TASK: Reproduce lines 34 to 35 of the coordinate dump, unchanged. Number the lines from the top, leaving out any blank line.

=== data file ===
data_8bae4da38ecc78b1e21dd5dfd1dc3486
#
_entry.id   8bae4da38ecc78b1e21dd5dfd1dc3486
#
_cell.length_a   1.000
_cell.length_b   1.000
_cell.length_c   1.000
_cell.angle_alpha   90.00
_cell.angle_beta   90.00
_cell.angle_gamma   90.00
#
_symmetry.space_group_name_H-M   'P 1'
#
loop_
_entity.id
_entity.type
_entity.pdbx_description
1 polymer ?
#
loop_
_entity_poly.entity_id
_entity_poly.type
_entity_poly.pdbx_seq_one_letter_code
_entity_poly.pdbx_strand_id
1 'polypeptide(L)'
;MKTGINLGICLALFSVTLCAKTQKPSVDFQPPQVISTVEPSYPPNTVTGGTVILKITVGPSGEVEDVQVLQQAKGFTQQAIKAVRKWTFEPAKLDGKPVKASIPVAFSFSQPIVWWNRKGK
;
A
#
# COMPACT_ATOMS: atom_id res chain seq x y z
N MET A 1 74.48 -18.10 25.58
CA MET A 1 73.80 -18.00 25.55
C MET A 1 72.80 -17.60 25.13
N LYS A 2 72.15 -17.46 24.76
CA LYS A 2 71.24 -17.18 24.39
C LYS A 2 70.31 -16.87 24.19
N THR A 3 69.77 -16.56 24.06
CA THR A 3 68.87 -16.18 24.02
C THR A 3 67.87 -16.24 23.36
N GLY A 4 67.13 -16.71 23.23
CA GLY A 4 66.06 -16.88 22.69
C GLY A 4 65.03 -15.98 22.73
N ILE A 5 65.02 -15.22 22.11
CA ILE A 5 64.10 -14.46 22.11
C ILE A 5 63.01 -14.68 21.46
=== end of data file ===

N LYS A 2 72.15 -17.46 24.76
CA LYS A 2 71.24 -17.18 24.39